The Emperor Has No Clothes

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An editor by trade, a writer by avocation and an Expert by some cosmic practical joke, ericpete puts together the newsletter for Experts Exchange.

We saw a comment from someone the other day -- Twitter founder Jack Dorsey -- that you'll know that Twitter is more than a passing fad when people stop talking about it. That bodes well, because we keep finding things that give us plenty of reason to talk about it and the other sites that seem to exist a) to give venture capitalists something to pour their hard-invested money into and b) to take up time from people (or waste their bosses' money) who should otherwise be writing reports or proposals or something.

Dorsey said that Twitter will have made the big time when it's like email: everyone has it, everyone uses it, and it is a critical component of governmental and commercial activity -- so much so that the US government's executive branch is required to keep all of its emails for the national archives. One has to wonder if that means that Twitter will have arrived when it is almost necessary for everyone to have a spam filter to weed out all the junk one can get in Twitter.

The emperor has no clothes, and we'll tell you why in a bit.

Of course, you can already argue that virtually everything on Twitter is just noise (read the comments). We're quite certain there are a few people out there who hang on every Twit from Shaquille O'Neal, including the one where he sent out his karma to his new BFF Kobe Bryant. But somehow, the marginally literate posts ("dats yo momma were r u I guarantee u woudnt say dat if I were next to, tell yo momma to page me") emanating from those who imagine themselves to be among O'Neal's confidantes don't seem to add a lot of insight to the discussion. It's more difficult to imagine O'Neal giving all 1.1 million of his followers his analysis of why Orlando -- his former team -- can't beat the Lakers -- his other former team -- in the NBA Finals. It is completely unfathomable that most of O'Neal's followers could verbalize why O'Neal's analysis might be faulty.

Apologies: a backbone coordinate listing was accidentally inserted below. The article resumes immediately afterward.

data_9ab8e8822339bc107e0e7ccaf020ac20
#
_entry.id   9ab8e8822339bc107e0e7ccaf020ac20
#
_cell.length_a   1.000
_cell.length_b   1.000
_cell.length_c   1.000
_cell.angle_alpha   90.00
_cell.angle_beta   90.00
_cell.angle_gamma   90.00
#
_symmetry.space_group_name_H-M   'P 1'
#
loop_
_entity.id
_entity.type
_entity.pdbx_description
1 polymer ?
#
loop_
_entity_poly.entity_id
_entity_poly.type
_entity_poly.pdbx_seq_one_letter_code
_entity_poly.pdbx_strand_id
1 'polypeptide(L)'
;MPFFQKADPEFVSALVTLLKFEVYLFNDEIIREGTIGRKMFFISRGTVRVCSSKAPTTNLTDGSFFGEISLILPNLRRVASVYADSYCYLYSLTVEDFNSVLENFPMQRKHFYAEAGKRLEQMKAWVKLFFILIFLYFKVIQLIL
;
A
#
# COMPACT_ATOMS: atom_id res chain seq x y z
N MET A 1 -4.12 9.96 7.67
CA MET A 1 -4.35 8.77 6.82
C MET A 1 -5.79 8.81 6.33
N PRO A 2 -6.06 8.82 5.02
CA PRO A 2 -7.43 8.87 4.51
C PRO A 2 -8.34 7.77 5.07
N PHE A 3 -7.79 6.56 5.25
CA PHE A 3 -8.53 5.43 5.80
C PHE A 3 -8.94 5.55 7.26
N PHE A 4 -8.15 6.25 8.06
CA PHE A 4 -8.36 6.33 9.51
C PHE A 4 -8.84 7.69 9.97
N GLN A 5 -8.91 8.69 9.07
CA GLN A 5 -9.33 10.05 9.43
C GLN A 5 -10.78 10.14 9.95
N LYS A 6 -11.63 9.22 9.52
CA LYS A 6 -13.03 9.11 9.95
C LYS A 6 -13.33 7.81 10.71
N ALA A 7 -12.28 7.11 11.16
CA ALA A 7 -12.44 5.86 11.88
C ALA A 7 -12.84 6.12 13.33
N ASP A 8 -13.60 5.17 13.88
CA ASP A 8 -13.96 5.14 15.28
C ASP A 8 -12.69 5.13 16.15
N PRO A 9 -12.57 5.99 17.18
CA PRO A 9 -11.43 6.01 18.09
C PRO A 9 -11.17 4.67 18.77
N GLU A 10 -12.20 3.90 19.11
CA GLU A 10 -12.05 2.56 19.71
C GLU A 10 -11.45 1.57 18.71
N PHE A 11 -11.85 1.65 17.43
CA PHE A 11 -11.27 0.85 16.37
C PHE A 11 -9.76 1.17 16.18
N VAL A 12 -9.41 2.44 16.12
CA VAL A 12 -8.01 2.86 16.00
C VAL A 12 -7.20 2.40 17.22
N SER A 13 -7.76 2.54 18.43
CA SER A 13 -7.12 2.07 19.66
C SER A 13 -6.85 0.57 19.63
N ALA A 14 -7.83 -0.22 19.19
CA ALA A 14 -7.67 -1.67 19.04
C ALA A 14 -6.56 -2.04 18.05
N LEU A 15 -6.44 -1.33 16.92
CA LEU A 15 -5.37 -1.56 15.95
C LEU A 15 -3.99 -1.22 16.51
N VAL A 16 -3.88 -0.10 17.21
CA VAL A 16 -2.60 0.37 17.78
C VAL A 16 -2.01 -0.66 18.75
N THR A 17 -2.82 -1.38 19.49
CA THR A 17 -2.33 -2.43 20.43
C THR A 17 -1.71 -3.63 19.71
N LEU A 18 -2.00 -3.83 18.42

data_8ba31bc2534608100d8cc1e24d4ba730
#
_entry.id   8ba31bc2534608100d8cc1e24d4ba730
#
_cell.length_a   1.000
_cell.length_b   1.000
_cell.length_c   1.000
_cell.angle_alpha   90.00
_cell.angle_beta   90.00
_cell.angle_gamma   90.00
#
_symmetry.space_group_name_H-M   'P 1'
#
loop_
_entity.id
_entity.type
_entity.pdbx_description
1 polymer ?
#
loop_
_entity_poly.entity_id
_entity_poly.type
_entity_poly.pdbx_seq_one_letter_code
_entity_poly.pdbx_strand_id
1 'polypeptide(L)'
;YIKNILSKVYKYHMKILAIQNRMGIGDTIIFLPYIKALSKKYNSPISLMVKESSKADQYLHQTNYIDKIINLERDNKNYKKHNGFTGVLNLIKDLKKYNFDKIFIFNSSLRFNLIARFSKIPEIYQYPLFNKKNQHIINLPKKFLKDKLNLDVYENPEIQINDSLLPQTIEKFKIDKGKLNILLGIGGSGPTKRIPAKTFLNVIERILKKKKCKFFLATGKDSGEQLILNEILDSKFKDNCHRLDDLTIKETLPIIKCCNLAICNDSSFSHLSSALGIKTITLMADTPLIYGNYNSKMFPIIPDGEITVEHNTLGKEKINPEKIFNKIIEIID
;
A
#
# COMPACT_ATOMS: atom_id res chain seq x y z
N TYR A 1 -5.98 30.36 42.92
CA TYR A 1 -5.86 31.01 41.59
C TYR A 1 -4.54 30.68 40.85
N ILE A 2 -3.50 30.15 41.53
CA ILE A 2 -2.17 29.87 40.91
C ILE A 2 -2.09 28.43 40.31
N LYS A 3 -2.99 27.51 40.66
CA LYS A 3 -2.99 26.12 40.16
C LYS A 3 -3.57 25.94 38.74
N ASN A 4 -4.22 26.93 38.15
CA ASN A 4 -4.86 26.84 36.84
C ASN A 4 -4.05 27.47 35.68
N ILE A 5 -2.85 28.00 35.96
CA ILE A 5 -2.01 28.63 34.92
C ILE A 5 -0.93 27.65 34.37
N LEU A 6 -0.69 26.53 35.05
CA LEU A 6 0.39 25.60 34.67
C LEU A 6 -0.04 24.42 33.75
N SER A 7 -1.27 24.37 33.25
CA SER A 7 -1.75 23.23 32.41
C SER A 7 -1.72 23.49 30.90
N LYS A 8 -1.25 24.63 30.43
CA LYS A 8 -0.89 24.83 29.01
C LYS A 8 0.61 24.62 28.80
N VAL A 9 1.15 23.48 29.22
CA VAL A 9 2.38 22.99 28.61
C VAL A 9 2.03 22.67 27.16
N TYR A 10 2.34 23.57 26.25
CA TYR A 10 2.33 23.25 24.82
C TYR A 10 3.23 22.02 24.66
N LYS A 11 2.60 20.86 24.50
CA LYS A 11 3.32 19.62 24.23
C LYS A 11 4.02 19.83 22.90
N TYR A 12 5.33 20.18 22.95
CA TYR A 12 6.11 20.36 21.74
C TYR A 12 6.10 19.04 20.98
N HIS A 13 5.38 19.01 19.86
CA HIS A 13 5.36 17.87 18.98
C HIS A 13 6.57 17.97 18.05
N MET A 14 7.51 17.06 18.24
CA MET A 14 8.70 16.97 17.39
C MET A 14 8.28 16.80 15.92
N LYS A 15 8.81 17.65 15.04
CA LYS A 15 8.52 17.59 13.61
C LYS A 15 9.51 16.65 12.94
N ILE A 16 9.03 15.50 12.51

The site's churn rate -- technically the number of new subscribers it must get to replace the ones who quit in order to pay its bills, but since Twitter is free and has no income, we can only count the number of people who use it for a month and then leave -- is around sixty per cent. Something like ten per cent of its users make ninety per cent of its Twits (there goes the 80-20 rule). Simply put, it's boring.

But here's the real kicker: in the week of May 30 through June 5, there were fewer than 5,000 posts made, according to TwitterRoll. Total.

With two hours left in the week: Four thousand, six hundred fifty-six. (In case you're curious, about 250 of those updates came from either the whitehouse or obamanews accounts, while the Big Aristotle accounted for 32.) And that doesn't include the Twits made to the phony Tony LaRussa page. Prior to this sentence, this column had more words in it than there were Twits posted today world wide. This newsletter has about two-thirds of the number of characters in it than an entire day's worth of Twits have.

What's scary is that there are people who are worried about Twitter crashes. Please. Someone stop the insanity. A little caching -- maybe once an hour -- and a few cheap webservers can handle that, considering the relatively few posts that get made. Given the $50 million or so that has been dumped into Twitter -- enough that its founders can make the New York society blogs -- you'd think they could afford it.

We know. We're just bitter that we didn't think of it first.

More News and Notes

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Revolving door jammed: Over the years, and especially in the last few months or so, we've seen a ton of job changes -- people leaving one big tech company to go take a job at another company. We've seen big companies sue each other because someone who works for one gets offered a better job at another, and actually has the temerity to take it. Except that now, the US Justice department says that the companies aren't playing with a full deck, because they have been conspiring to keep from hiring away from each other -- unless they're asked first. Obviously, the companies all deny it (we don't know why they just don't point to professional sports leagues, though that's being snide) -- but at least one Google recruiter begs to differ.

New Yorker cover by Jorge ColomboWe couldn't do this well with a 23" monitor: In what has to be a first, the New Yorker cover from its June 1 edition was painted by artist Jorge Columbo on an iPhone using an application called Brushes, and shows how far we've come.

Airborne viruses: A report issued by the Federal Aviation Administration gives an overview of attacks by hackers that resulted in the compromising of 48,000 employees' personal information (including login and password data), the support operations, and even the air traffic control systems. No doubt the hackers knew that Microsoft was shutting down the Flight Simulator studio.